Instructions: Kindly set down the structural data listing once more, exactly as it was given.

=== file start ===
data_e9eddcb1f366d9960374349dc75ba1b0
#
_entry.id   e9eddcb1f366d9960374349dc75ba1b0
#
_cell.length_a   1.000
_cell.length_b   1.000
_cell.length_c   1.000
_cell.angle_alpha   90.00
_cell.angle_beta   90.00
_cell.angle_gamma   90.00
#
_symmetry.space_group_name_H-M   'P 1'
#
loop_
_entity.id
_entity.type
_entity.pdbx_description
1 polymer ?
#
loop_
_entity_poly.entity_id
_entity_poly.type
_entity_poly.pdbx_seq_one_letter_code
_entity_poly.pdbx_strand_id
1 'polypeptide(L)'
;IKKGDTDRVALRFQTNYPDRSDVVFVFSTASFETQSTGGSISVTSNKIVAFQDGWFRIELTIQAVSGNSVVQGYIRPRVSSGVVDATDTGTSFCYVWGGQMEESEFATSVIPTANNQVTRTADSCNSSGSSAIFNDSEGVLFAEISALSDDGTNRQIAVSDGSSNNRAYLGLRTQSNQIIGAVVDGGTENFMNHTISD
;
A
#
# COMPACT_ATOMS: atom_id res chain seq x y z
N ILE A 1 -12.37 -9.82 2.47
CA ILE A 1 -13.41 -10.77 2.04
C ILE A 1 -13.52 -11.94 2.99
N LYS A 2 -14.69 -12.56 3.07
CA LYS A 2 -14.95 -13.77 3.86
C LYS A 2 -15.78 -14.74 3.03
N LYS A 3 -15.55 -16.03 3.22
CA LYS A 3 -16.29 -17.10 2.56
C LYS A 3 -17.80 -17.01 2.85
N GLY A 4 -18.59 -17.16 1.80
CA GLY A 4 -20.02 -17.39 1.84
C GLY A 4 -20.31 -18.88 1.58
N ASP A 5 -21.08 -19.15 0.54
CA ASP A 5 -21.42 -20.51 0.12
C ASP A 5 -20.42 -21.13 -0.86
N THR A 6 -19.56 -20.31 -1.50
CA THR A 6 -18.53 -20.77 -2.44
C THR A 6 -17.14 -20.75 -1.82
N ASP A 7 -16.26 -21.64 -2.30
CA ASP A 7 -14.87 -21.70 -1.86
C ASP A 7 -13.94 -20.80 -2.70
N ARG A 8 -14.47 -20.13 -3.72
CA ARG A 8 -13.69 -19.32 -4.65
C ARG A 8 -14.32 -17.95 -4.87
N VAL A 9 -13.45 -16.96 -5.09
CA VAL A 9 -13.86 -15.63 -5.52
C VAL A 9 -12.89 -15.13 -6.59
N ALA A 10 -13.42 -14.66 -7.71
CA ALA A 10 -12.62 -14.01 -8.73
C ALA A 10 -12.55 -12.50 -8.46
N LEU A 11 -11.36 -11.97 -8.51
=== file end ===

data_e9eddcb1f366d9960374349dc75ba1b0
#
_entry.id   e9eddcb1f366d9960374349dc75ba1b0
#
_cell.length_a   1.000
_cell.length_b   1.000
_cell.length_c   1.000
_cell.angle_alpha   90.00
_cell.angle_beta   90.00
_cell.angle_gamma   90.00
#
_symmetry.space_group_name_H-M   'P 1'
#
loop_
_entity.id
_entity.type
_entity.pdbx_description
1 polymer ?
#
loop_
_entity_poly.entity_id
_entity_poly.type
_entity_poly.pdbx_seq_one_letter_code
_entity_poly.pdbx_strand_id
1 'polypeptide(L)'
;IKKGDTDRVALRFQTNYPDRSDVVFVFSTASFETQSTGGSISVTSNKIVAFQDGWFRIELTIQAVSGNSVVQGYIRPRVSSGVVDATDTGTSFCYVWGGQMEESEFATSVIPTANNQVTRTADSCNSSGSSAIFNDSEGVLFAEISALSDDGTNRQIAVSDGSSNNRAYLGLRTQSNQIIGAVVDGGTENFMNHTISD
;
A
#
# COMPACT_ATOMS: atom_id res chain seq x y z
N ILE A 1 -12.37 -9.82 2.47
CA ILE A 1 -13.41 -10.77 2.04
C ILE A 1 -13.52 -11.94 2.99
N LYS A 2 -14.69 -12.56 3.07
CA LYS A 2 -14.95 -13.77 3.86
C LYS A 2 -15.78 -14.74 3.03
N LYS A 3 -15.55 -16.03 3.22
CA LYS A 3 -16.29 -17.10 2.56
C LYS A 3 -17.80 -17.01 2.85
N GLY A 4 -18.59 -17.16 1.80
CA GLY A 4 -20.02 -17.39 1.84
C GLY A 4 -20.31 -18.88 1.58
N ASP A 5 -21.08 -19.15 0.54
CA ASP A 5 -21.42 -20.51 0.12
C ASP A 5 -20.42 -21.13 -0.86
N THR A 6 -19.56 -20.31 -1.50
CA THR A 6 -18.53 -20.77 -2.44
C THR A 6 -17.14 -20.75 -1.82
N ASP A 7 -16.26 -21.64 -2.30
CA ASP A 7 -14.87 -21.70 -1.86
C ASP A 7 -13.94 -20.80 -2.70
N ARG A 8 -14.47 -20.13 -3.72
CA ARG A 8 -13.69 -19.32 -4.65
C ARG A 8 -14.32 -17.95 -4.87
N VAL A 9 -13.45 -16.96 -5.09
CA VAL A 9 -13.86 -15.63 -5.52
C VAL A 9 -12.89 -15.13 -6.59
N ALA A 10 -13.42 -14.66 -7.71
CA ALA A 10 -12.62 -14.01 -8.73
C ALA A 10 -12.55 -12.50 -8.46
N LEU A 11 -11.36 -11.97 -8.51